Which brings us to Waifu Uncovered, product of the delightfully named One Hand Free Studios, and a game that, rather pleasingly, isn’t just a clone of Deep Space Waifu. Let’s take a closer look!
Mild NSFW stuff ahead!
Continue reading Waifu Uncovered: Return of the Strip ‘Em Up
Boulder Dash is an all-time classic game from the early microcomputer era.
First releasing on Atari 8-bit computers in 1984, it has enjoyed numerous ports, sequels, spinoffs and unofficial level packs for a wide variety of platforms, with the latest at the time of writing being the Nintendo Switch release of Boulder Dash 30th Anniversary. The official website has a nicely comprehensive history for you to enjoy at your leisure.
The astute among you will note that there are more than 30 years between 1984 and 2020. That’s because this port in particular also goes back a few years, too. Let’s take a closer look.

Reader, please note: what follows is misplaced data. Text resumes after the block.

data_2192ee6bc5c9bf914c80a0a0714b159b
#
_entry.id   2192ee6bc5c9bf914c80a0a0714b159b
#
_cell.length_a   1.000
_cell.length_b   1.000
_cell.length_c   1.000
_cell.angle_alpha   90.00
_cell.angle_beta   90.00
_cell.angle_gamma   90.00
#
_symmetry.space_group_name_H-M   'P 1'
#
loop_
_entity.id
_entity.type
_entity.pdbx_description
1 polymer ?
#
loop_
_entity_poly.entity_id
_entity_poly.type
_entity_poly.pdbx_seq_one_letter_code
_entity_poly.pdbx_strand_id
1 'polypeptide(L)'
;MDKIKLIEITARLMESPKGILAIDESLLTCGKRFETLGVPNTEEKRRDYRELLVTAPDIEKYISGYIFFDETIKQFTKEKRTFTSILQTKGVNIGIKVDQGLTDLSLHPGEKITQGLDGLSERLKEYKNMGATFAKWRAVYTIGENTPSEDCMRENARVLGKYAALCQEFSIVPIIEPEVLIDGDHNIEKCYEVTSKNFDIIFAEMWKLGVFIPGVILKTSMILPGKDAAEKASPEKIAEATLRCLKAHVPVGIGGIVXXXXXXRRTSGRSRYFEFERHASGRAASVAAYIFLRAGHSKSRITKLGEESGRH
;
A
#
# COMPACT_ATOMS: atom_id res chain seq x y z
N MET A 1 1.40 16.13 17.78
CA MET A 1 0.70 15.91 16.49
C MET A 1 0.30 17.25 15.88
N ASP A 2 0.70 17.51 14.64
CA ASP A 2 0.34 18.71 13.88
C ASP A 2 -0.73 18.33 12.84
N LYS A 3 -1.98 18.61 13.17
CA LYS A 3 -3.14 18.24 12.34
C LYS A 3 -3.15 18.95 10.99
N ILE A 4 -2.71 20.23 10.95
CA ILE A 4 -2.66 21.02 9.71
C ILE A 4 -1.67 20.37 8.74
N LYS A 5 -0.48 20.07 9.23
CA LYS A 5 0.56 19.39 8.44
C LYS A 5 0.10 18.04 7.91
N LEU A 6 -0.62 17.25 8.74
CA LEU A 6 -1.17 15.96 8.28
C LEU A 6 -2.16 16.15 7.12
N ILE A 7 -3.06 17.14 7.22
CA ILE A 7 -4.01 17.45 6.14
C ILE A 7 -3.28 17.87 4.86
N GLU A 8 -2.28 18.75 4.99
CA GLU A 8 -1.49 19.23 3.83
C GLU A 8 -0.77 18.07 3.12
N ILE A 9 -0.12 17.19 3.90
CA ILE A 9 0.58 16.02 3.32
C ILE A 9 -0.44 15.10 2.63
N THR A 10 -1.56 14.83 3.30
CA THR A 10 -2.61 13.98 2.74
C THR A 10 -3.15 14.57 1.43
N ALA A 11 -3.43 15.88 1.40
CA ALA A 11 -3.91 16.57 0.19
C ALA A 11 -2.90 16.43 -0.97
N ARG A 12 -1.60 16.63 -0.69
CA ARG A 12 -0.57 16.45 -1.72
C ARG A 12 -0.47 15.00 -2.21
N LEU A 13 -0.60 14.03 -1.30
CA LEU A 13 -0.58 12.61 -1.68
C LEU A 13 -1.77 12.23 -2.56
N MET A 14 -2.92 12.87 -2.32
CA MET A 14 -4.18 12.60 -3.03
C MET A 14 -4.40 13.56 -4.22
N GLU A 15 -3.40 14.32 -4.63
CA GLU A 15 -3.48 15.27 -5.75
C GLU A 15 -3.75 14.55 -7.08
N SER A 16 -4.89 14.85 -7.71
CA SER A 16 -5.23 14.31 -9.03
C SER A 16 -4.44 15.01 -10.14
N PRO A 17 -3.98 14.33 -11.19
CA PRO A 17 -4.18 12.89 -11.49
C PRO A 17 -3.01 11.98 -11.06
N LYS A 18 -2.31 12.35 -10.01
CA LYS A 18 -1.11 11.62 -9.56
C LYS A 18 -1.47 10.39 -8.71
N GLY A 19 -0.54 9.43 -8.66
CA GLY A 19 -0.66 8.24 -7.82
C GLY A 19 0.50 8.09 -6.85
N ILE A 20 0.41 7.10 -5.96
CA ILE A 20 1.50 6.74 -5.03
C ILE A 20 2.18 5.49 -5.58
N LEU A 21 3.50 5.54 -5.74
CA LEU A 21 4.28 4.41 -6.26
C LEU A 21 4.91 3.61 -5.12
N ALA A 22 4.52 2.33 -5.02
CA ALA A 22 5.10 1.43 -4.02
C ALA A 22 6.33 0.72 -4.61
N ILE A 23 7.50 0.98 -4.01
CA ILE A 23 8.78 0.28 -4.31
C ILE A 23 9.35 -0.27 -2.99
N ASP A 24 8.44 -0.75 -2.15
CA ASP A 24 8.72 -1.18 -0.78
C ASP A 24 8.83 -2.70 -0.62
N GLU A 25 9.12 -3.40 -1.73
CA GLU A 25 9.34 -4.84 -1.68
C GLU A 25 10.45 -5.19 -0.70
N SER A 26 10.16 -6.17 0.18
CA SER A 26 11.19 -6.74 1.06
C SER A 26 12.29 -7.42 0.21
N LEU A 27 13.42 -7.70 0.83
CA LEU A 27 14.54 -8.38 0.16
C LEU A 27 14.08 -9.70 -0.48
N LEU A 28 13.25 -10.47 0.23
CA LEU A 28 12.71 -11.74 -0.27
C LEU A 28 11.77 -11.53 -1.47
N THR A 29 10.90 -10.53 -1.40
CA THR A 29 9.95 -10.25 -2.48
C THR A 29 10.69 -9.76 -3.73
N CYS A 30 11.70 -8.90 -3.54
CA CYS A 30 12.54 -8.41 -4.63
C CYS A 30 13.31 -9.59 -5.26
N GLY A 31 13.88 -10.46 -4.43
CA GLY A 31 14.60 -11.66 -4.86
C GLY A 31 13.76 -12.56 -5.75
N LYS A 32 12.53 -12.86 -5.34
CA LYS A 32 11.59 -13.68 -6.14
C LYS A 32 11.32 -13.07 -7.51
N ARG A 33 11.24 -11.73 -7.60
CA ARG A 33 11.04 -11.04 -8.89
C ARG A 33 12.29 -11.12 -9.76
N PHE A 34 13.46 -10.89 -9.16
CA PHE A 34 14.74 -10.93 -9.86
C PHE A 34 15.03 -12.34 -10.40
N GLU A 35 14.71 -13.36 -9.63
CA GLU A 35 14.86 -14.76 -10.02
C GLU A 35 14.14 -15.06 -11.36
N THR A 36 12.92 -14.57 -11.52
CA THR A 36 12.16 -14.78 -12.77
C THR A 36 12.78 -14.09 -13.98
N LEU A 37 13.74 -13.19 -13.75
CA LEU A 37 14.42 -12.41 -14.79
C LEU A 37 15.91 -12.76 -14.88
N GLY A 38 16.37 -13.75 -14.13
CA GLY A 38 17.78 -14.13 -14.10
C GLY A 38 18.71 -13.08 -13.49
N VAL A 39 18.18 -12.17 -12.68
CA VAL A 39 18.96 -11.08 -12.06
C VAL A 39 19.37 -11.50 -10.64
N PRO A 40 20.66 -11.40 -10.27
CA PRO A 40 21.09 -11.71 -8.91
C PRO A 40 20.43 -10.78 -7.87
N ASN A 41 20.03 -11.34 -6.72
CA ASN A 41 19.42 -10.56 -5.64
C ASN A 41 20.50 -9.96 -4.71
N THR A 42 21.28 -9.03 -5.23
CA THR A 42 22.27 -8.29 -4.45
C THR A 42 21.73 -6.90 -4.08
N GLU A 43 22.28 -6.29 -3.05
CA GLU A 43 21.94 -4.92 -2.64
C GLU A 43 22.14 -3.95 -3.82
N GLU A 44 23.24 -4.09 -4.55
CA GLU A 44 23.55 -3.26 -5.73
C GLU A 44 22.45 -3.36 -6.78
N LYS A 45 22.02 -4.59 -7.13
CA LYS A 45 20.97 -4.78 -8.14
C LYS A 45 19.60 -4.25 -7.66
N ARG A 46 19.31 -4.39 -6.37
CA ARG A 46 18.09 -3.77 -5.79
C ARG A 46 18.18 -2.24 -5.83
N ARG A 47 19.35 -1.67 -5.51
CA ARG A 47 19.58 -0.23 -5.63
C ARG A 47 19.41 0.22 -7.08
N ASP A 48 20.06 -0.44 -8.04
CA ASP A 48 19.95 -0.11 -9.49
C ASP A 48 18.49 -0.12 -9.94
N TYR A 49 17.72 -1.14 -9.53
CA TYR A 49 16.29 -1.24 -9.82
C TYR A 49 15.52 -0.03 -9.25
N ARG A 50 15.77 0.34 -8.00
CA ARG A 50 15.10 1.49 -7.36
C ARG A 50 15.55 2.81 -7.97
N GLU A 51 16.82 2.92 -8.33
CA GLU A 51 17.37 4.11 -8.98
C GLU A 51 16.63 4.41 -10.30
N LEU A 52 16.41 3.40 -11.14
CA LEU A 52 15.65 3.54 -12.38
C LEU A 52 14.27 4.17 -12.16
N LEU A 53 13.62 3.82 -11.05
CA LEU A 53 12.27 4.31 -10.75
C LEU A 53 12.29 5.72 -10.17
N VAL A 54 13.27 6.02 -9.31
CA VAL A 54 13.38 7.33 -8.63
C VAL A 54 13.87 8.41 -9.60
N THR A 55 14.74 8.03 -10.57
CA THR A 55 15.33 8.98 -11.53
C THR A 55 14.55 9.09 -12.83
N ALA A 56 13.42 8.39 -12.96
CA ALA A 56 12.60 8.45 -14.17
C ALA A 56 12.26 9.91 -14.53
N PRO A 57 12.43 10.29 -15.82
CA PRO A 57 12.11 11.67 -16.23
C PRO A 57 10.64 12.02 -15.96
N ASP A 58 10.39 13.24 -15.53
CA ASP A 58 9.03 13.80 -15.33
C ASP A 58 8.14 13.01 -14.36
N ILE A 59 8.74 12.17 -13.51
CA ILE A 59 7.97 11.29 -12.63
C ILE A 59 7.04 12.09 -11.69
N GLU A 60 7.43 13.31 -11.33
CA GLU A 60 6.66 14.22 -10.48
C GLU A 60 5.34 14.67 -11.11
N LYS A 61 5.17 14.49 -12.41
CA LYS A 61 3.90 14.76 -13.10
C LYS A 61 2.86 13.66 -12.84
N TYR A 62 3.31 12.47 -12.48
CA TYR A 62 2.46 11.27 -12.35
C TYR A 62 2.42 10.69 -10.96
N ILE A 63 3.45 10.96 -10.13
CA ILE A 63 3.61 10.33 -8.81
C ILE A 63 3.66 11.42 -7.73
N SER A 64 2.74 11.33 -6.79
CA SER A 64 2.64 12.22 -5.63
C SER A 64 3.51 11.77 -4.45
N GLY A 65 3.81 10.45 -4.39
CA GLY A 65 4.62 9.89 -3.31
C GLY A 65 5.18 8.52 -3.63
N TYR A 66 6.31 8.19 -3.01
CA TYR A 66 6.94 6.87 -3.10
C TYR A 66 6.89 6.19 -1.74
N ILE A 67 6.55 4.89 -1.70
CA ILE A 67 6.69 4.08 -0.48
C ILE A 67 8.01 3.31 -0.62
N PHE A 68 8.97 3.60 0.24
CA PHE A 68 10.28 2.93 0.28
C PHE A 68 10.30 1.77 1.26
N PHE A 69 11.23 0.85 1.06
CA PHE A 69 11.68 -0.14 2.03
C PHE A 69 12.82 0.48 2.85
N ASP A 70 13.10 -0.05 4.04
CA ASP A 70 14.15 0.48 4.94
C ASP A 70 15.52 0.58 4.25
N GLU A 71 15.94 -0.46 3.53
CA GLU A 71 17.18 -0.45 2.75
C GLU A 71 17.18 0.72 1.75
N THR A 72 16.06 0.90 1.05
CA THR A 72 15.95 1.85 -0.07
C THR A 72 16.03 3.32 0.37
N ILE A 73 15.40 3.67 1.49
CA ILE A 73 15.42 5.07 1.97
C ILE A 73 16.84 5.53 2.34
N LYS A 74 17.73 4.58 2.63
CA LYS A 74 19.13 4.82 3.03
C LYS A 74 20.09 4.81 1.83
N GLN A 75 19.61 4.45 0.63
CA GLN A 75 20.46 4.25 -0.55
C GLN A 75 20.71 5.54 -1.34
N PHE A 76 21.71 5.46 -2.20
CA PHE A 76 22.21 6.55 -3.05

Continue reading Boulder Dash 30th Anniversary: The Rockford Files
2001’s Gunbarich was one of Psikyo’s last games before they merged with X-Nauts in 2002 — and the last title in the Psikyo Shooting Stars Bravo collection for Nintendo Switch.
It wasn’t one of their last shoot ’em ups, however, because despite technically being part of the Gunbird series in the loosest possible sense (it has the word “Gun” in the title and also features a cutesified version of recurring Gunbird mascot character Marion the witch) it’s not actually a shoot ’em up at all.
Nope; Gunbarich represents Psikyo turning its hand to that most venerable of genres: the ol’ bat and ball. Let’s take a closer look!